Michigan Hot Dogs in New York State
Steamed red-skinned wieners are put on a steamed bun, and garnished with a tomato sauce, chopped fresh onion and yellow mustard.
The tomato sauce is flavoured with spices like cumin, cinnamon or nutmeg.
The use of the sauce in New York State apparently stems from Eula Otis, who was originally from Michigan. Her husband Garth opened Garth Otis’ Michigan Hot Dog and Sandwich Shop in Plattsburgh in 1927, and they prepared the sauce as a garnish for their customers to put on the hot dogs. They called the sauce “Michigan sauce.” Eula also shared the recipe with Nitzi’s (now Mcsweeney’s Red Hots, opened 1935) and with Clare & Carl’s (opened in 1942.)
The bun traditionally used was a top cut roll similar to a New England one, but longer and heavier. They were made by the Bouyea-Fassett bakery. They were sold uncut; you’d let them stand for a day to get just a bit stale, then slash them open at the top, and steam them. These rolls were preferred because they had enough heft to remain stable even with all the sauce in them.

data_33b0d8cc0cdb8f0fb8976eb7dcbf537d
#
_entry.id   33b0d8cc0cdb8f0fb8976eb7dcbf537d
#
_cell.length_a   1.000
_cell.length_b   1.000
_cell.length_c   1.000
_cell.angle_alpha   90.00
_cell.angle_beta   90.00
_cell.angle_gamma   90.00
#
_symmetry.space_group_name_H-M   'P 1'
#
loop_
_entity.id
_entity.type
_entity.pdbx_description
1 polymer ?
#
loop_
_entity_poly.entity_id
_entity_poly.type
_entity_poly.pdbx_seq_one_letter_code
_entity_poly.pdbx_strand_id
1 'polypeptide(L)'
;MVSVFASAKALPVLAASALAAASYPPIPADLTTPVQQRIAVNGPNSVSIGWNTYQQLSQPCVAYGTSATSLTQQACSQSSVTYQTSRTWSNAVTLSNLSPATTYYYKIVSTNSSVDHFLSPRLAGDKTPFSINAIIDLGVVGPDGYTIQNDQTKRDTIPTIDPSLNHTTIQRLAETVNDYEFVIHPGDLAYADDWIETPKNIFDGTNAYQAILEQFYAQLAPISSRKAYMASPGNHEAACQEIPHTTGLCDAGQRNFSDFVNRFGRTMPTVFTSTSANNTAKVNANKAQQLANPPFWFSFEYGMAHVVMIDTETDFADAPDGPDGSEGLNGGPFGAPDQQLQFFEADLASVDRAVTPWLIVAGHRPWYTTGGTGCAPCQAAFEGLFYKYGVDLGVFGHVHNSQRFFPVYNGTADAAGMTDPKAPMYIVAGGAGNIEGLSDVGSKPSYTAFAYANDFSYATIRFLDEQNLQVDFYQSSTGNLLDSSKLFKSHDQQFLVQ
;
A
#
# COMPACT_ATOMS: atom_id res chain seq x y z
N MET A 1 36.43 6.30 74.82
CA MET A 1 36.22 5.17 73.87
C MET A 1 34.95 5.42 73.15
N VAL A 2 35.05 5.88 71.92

Those rolls are now unavailable, sadly. Bouyea-Fassett were bought out in 2002 by the Canadian company, George Weston Bakeries, who killed off the hot dog roll product despite pleas from the local trade. So now, just regular New England style rolls are used. Some places have put up signs warning customers that the bun may not be as stable as they were used to.
“A Michigan—buried” has the onion on the wiener first, then the sauce.
Michigan Hot Dogs in Montreal
In Montreal, the hot dogs are called in French “Hot Dog Michigan.” Both the wiener and the bun are steamed. The hot dog is dressed with thick spaghetti sauce, and chopped fresh onion.
Ekfelt, Lynn Case. Michigan: No Longer Just a state. Voices Magazine: New York Folklore Society. Vol. 32, Spring-Summer 2006.
Webster’s Quotations, Facts and Phrases. Icon Group International. 2008. Page 105.